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Preparing for the PANCE

Mental health issues like anxiety or depression can affect student's schoolwork, and can be identified with screenings by the MSU Counseling Center. The Center will be hosting free screening at different locations around campus on Thursday. Lauren Wood/The State News

I have been asked many times, how to prepare for the PANCE.  I thought I would write a post detailing my strategy, so that everyone can take a look and benefit.  Taking the PANCE can be very scary, seeing as how this test will determine your entire future.  Pass, and you can start working as a physician assistant.  Fail, and well, back to studying!  There is a lot of pressure for students.  The good thing is that you have been prepping for this test for the past 2-3 years.  The bad thing is you didn’t know it.

So, you graduated, or are close to graduation, and you need to start prepping.  The first thing is to write down a plan of action.  Yes, write it down, and post it somewhere you can see every day.  This way, you wake up, and are reminded of what needs to be accomplished that day.  If you don’t write it down, you won’t do it.  Plain and simple.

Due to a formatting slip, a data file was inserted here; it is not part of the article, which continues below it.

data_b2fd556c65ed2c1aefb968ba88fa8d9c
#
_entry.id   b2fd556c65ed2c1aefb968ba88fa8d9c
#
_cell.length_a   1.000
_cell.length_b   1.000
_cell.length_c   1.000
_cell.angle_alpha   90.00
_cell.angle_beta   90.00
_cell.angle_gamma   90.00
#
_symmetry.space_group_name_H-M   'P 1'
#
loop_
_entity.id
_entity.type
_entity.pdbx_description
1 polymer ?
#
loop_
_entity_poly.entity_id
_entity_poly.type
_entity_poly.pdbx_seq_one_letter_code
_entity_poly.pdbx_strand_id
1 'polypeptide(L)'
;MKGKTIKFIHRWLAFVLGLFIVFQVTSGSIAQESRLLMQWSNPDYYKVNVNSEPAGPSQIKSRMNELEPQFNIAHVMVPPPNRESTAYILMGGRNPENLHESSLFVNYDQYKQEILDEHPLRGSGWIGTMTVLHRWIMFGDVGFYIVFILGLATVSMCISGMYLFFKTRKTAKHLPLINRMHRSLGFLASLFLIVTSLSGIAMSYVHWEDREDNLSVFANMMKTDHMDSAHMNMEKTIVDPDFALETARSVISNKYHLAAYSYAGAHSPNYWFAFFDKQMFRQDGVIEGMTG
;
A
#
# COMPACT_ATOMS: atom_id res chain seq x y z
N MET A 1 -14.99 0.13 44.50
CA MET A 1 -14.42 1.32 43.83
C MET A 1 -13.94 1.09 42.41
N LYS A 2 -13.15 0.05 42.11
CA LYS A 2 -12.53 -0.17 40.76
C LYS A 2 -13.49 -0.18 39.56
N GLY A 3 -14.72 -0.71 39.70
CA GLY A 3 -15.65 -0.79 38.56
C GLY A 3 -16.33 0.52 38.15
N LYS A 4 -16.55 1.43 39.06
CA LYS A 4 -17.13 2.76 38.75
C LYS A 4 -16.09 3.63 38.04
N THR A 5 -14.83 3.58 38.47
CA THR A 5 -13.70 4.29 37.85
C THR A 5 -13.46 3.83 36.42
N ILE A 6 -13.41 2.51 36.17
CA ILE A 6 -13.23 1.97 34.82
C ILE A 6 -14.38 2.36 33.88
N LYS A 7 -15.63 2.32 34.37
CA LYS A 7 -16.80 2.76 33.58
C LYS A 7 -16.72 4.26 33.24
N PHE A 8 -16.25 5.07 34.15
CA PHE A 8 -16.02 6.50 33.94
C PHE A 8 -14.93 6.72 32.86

First, I would take a practice exam.  This way, you can identify which areas will require a little extra work.  Next, realize the big four are cardiovascular (16%), pulmonology (12%), muskuloskeletal/rheumatology (10%), and gastroenterology (10%).  If you are deficient in one these four areas, then a big emphasis will need to be placed on this subject matter, as these four organ systems make up 48% of your exam!  Also, realize that only 10% of your exam will be testing the basic sciences.  These questions are made up of anatomy, physiology, microbiology, and biochemistry.  Study these things, but don’t kill yourself, as these topics are not high yield.

The key here is not the amount of hours you are putting in, but the quality of the hours.  If you can review 6 hours a day, instead of 8-10, why wouldn’t you?  The problem is, people like to study with distractions.  Make sure the television, music, social media, whatever, are not interfering with your study time.  Look at these things on your scheduled breaks.  The problem is, although it may only take 2 minutes to check your facebook, it will take some times to readjust your brain back into the studying mentality.  This is a waste of your time.  Therefore, I emphasize quality over quantity.  Make your hours count!